Keith Calloway, Executive Director | JB Pritzker, Governor
Board Adopts Ten Shared Principles
At the June 1st Board Meeting, the Illinois Law Enforcement Training and Standards Board officially signed on to the Ten Shared Principles of the NAACP and the Illinois Chiefs Association. This commitment to treat all with dignity and respect while rejecting all forms of discrimination was unanimously approved and signed by all in a special ceremony in Tinley Park. While hundreds of agencies have already adopted these shared principles, ILETSB is one of the first state agencies to do so. Chairman Davis encouraged the academies and MTUs to adopt the principles as well as demonstrate the law enforcement community’s commitment through all forms of training.

Board Members adopts Ten Shared Principles

Photo Credit: Attorney General's Office

NOW BE IT THEREFORE RESOLVED that the Illinois Law Enforcement Training and Standards Board and its individual members, meeting in Tinley Park, Illinois, adopt these same Ten Shared Principles as their own, and thereby add their names to the historic agreement between the Illinois NAACP and the ILACP.  These are the Ten Shared Principles:

  1. We value the life of every person and consider life to be the highest value.
  2. All persons should be treated with dignity and respect. This is another foundational value.
  3. We reject discrimination toward any person that is based on race, ethnicity, religion, color, nationality, immigrant status, sexual orientation, gender, disability, or familial status.
  4. We endorse the six pillars in the report of the President’s Task Force on 21st Century Policing. The first pillar is to build and rebuild trust through procedural justice, transparency, accountability, and honest recognition of past and present obstacles.
  5. We endorse the four pillars of procedural justice, which are fairness, voice (i.e., an opportunity for citizens and police to believe they are heard), transparency, and impartiality.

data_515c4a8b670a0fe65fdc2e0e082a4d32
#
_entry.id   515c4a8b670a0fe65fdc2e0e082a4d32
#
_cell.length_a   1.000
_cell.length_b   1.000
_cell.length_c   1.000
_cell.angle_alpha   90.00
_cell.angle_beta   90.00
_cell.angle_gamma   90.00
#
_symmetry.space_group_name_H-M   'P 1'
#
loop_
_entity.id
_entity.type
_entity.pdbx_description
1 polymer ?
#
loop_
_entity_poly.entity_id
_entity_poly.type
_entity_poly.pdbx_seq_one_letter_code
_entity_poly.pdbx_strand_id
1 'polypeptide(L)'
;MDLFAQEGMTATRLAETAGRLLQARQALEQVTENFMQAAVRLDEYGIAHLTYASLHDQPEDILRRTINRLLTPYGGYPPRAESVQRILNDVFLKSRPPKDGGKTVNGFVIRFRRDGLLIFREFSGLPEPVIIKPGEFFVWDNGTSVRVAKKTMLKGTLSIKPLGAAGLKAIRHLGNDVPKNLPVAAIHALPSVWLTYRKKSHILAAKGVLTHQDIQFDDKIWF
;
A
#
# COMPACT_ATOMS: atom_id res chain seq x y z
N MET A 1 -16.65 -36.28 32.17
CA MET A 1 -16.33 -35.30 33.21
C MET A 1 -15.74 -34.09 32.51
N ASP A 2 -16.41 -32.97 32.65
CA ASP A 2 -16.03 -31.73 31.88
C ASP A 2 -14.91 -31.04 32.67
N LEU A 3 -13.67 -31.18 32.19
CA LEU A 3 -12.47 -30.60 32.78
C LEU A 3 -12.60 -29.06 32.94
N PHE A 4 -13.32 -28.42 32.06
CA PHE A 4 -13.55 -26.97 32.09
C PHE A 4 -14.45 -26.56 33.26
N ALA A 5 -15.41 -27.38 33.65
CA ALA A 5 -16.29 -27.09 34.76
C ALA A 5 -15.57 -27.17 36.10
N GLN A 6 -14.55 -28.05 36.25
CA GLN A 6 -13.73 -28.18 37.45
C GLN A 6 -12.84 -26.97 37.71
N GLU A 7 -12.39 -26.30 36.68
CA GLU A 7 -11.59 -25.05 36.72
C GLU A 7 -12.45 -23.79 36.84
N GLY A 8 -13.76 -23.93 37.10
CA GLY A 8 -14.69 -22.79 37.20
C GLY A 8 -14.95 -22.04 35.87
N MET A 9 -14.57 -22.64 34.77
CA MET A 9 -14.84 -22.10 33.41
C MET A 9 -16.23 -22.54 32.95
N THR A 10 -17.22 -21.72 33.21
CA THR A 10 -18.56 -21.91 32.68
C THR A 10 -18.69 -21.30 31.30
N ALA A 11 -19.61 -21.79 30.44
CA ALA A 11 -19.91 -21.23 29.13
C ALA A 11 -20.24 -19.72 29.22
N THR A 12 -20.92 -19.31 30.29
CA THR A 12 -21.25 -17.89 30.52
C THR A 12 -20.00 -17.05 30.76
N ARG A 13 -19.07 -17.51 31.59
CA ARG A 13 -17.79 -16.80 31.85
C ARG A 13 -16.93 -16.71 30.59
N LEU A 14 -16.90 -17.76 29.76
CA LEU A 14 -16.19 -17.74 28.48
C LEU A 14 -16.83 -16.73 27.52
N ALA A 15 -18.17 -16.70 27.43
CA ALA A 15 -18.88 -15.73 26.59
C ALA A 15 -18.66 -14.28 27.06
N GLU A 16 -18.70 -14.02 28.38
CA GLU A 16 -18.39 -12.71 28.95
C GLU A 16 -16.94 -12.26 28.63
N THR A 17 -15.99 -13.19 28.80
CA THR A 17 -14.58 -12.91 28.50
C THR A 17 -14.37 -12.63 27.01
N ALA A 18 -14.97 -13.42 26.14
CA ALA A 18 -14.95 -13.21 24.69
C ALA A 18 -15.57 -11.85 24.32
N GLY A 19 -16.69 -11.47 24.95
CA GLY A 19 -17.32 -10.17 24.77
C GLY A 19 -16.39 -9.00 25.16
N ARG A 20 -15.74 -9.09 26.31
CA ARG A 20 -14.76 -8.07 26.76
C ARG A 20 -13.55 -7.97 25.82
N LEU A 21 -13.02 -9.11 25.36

6. We endorse the values inherent in community policing, which includes community partnerships involving law enforcement, engagement of police officers with residents outside of interaction specific to enforcement of laws, and problem-solving that is collaborative, not one-sided.
  7. We believe that developing strong ongoing relationships between law enforcement and communities of color at the leadership level and street level will be the keys to diminishing and eliminating racial tension.
  8. We believe that law enforcement and community leaders have a mutual responsibility to encourage all citizens to gain a better understanding and knowledge of the law to assist them in their interactions with law enforcement officers.
  9. We support diversity in police departments and in the law enforcement profession. Law enforcement and communities have a mutual responsibility and should work together to make a concerted effort to recruit diverse police departments.
  10. We believe de-escalation training should be required to ensure the safety of community members and officers. We endorse using de-escalation tactics to reduce the potential for confrontations that endanger law enforcement officers and community members; and the principle that human life should be taken only as a last resort.